The new owner of a roadside diner stuck in a town built around an always leaking nuclear power plant plans to torch the place to collect insurance. However, an assortment of bizare ... See full summary »
'Mountaintop' is an unfiltered look at the process of Neil Young with Crazy Horse making their first album in 7 years. Witness the laughter, tensions, crusty attitudes and love of a rock and roll band that's been together for 50 years.
The war in Iraq is the backdrop as the Crosby, Stills, Nash, and Young "Freedom of Speech Tour" crisscrosses North America. Echoes of Vietnam-era anti-war sentiment abound as the band connects with today's audiences.
After more than forty years apart, Andreas and Claire embark on an affair as reckless and intense as when they were young lovers. Widowed musician Andreas decides to get back in touch with ... See full summary »
Charles 'Bud' Tingwell,
Kristine Van Pellicom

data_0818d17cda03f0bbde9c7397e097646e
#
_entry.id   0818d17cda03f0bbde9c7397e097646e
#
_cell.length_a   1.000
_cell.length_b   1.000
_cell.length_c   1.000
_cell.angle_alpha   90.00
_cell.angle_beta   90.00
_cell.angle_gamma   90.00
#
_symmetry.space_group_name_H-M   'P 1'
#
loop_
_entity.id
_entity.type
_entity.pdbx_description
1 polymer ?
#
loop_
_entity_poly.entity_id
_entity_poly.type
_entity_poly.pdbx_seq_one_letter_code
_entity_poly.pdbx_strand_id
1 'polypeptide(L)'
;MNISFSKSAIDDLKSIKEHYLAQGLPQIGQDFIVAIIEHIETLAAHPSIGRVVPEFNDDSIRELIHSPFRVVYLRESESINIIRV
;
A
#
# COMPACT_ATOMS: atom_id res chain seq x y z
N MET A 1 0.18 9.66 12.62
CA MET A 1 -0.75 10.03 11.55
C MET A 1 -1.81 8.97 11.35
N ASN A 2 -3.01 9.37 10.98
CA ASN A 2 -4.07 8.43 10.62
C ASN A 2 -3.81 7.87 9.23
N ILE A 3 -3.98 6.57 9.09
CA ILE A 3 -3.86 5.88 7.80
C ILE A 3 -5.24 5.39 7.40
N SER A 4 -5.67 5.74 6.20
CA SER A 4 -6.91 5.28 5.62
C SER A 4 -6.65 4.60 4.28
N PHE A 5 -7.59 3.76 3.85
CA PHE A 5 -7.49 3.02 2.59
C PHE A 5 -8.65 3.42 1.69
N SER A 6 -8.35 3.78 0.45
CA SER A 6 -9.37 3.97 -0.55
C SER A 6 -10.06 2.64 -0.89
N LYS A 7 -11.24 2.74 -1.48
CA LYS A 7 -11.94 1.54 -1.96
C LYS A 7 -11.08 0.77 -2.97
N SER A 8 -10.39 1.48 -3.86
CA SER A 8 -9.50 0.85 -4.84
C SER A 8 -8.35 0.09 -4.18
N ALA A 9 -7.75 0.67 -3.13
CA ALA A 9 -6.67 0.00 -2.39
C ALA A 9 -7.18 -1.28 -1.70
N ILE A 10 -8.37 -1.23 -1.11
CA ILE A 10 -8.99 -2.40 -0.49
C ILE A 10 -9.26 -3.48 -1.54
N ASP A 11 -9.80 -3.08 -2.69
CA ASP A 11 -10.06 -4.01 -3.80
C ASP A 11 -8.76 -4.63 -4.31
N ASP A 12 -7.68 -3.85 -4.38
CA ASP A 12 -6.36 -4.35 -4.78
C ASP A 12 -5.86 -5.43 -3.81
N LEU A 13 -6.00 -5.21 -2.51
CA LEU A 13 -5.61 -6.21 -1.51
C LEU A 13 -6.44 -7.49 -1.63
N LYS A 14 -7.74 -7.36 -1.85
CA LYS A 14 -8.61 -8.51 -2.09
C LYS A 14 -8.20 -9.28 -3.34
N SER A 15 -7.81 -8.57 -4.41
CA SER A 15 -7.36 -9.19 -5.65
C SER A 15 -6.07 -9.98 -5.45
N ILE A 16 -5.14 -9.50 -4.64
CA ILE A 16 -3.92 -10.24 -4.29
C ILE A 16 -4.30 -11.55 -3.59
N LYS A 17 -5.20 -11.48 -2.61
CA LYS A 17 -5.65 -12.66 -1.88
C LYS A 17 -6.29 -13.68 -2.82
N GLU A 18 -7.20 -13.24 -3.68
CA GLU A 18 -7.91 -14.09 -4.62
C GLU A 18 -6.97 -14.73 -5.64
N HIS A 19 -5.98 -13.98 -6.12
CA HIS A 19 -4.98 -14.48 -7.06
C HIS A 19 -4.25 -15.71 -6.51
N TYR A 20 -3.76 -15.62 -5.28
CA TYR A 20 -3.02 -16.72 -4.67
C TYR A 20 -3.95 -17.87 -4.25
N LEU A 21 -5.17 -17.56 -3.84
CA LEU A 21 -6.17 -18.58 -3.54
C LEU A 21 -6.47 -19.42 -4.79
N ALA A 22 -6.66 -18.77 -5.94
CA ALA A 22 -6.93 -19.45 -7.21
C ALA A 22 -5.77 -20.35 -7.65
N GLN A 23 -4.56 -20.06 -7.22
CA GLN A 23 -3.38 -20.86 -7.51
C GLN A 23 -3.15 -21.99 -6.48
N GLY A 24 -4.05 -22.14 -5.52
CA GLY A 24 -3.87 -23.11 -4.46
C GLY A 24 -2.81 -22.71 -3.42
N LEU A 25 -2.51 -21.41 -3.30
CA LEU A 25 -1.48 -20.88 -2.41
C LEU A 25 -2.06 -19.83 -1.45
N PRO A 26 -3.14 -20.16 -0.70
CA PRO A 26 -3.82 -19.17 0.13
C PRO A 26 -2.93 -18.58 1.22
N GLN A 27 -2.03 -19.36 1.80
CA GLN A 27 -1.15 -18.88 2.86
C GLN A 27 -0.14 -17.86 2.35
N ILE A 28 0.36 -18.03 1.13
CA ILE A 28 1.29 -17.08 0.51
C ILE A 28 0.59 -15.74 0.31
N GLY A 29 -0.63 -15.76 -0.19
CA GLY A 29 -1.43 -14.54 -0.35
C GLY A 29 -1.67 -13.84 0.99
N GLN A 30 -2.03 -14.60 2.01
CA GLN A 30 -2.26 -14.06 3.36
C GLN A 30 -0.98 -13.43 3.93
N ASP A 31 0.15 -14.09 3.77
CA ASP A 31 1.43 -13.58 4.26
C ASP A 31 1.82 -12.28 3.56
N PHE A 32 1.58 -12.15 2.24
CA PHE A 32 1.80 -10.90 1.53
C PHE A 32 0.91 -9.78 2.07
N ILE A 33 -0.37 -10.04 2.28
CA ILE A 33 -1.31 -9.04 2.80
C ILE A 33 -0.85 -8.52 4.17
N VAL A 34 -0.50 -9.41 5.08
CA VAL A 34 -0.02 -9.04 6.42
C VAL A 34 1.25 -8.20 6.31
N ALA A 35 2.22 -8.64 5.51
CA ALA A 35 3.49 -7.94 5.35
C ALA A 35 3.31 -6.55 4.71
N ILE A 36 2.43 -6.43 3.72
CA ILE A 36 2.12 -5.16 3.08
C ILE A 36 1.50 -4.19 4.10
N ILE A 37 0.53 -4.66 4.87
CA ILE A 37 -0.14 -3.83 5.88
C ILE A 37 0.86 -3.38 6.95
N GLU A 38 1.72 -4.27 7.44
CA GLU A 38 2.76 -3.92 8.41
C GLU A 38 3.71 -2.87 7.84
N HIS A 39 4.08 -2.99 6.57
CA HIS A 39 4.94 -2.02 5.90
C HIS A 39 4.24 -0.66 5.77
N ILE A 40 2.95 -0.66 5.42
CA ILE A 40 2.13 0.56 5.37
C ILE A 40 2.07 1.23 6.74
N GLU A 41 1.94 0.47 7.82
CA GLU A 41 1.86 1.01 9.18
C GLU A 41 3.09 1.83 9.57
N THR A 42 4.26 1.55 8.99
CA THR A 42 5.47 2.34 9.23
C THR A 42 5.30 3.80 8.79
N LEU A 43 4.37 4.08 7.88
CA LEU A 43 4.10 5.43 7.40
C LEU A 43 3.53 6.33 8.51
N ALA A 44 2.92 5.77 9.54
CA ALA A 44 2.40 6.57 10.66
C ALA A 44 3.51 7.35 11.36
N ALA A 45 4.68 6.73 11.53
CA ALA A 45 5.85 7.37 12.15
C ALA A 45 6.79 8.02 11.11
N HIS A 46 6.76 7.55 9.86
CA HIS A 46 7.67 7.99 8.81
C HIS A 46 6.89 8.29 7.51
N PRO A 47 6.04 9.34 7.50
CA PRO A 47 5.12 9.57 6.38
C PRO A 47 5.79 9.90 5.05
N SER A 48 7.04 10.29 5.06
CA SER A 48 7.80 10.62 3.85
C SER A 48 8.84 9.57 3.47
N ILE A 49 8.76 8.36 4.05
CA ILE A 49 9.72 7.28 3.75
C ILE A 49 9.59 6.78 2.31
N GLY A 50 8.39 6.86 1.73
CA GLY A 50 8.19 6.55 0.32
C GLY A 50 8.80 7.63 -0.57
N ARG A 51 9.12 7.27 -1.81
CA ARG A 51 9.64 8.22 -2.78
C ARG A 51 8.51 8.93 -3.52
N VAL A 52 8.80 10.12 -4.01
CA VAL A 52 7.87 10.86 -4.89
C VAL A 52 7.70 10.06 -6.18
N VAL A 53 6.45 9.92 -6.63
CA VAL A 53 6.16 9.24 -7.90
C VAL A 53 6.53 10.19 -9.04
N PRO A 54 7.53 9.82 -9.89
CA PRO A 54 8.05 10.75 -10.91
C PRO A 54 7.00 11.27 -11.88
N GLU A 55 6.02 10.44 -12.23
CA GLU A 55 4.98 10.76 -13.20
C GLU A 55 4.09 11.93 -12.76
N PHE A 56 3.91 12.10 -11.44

Exploring the lives and struggles of a varied group of people in a small, rural California town, Greendale focuses in on the Green family. From Grandpa sitting on the front porch commenting on the state of the world, to his struggling artist son Earl Green, to Sun Green, Earl's vibrant, free-spirited daughter, daily existence in Greendale seems idealistically perfect and trouble-free, at first. This uneventful lifestyle is proven to be more intricate than first glaces would indicate, when Cousin Jed shoots and kills a police officer, sparking a chain of events that change the lives of those around him in both simple and profound ways.Written by
It's a strange movie, but I would heartily recommend it to people who either like or love Neil Young and are interested in experimental cinema. The story is thin (but there is one), yes, but it's definitely a mind-affecting experience.
The thing I took away from it most (apart from the obvious ecological message, but that's always been a theme of Young's) was the stylistic choice to film most of the scenes in extra-grainy Super 8, but to insert these highly-produced segments from (fictional) TV news stations and the like. It's a simple message, but a good one: Young's trying to tell us that the world we see on TV, even the allegedly real world of news, isn't real, and that we trust it at our peril. The real world is shaky, and blurry, and hard to make out sometimes. Anything that looks slick, and easy to understand, is probably fake.
16 of 17 people found this review helpful.
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